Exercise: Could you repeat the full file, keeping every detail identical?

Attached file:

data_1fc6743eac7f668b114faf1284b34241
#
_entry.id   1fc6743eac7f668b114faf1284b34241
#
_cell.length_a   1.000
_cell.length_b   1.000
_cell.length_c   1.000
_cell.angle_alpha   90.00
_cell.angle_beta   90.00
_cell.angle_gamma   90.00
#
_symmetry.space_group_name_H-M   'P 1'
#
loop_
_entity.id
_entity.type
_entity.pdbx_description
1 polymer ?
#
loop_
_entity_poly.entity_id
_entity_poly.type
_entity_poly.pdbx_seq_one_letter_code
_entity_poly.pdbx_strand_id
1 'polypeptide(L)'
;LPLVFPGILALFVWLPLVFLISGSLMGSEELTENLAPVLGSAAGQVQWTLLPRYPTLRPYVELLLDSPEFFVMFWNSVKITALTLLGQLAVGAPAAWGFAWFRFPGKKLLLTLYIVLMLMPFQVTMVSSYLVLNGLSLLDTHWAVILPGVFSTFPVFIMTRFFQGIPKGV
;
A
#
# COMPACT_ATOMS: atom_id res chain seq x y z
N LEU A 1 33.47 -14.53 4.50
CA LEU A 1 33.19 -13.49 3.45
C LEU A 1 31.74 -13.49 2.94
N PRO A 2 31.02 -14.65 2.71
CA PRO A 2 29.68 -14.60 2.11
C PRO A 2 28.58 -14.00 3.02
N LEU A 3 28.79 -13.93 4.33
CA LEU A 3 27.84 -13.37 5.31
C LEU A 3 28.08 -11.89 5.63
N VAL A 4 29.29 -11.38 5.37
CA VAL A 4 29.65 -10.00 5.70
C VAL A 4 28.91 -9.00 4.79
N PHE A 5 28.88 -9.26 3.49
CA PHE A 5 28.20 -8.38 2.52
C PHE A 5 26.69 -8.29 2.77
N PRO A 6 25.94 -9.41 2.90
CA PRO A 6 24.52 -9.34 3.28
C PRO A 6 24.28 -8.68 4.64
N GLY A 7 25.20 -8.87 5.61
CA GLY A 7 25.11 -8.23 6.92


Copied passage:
data_1fc6743eac7f668b114faf1284b34241
#
_entry.id   1fc6743eac7f668b114faf1284b34241
#
_cell.length_a   1.000
_cell.length_b   1.000
_cell.length_c   1.000
_cell.angle_alpha   90.00
_cell.angle_beta   90.00
_cell.angle_gamma   90.00
#
_symmetry.space_group_name_H-M   'P 1'
#
loop_
_entity.id
_entity.type
_entity.pdbx_description
1 polymer ?
#
loop_
_entity_poly.entity_id
_entity_poly.type
_entity_poly.pdbx_seq_one_letter_code
_entity_poly.pdbx_strand_id
1 'polypeptide(L)'
;LPLVFPGILALFVWLPLVFLISGSLMGSEELTENLAPVLGSAAGQVQWTLLPRYPTLRPYVELLLDSPEFFVMFWNSVKITALTLLGQLAVGAPAAWGFAWFRFPGKKLLLTLYIVLMLMPFQVTMVSSYLVLNGLSLLDTHWAVILPGVFSTFPVFIMTRFFQGIPKGV
;
A
#
# COMPACT_ATOMS: atom_id res chain seq x y z
N LEU A 1 33.47 -14.53 4.50
CA LEU A 1 33.19 -13.49 3.45
C LEU A 1 31.74 -13.49 2.94
N PRO A 2 31.02 -14.65 2.71
CA PRO A 2 29.68 -14.60 2.11
C PRO A 2 28.58 -14.00 3.02
N LEU A 3 28.79 -13.93 4.33
CA LEU A 3 27.84 -13.37 5.31
C LEU A 3 28.08 -11.89 5.63
N VAL A 4 29.29 -11.38 5.37
CA VAL A 4 29.65 -10.00 5.70
C VAL A 4 28.91 -9.00 4.79
N PHE A 5 28.88 -9.26 3.49
CA PHE A 5 28.20 -8.38 2.52
C PHE A 5 26.69 -8.29 2.77
N PRO A 6 25.94 -9.41 2.90
CA PRO A 6 24.52 -9.34 3.28
C PRO A 6 24.28 -8.68 4.64
N GLY A 7 25.20 -8.87 5.61
CA GLY A 7 25.11 -8.23 6.92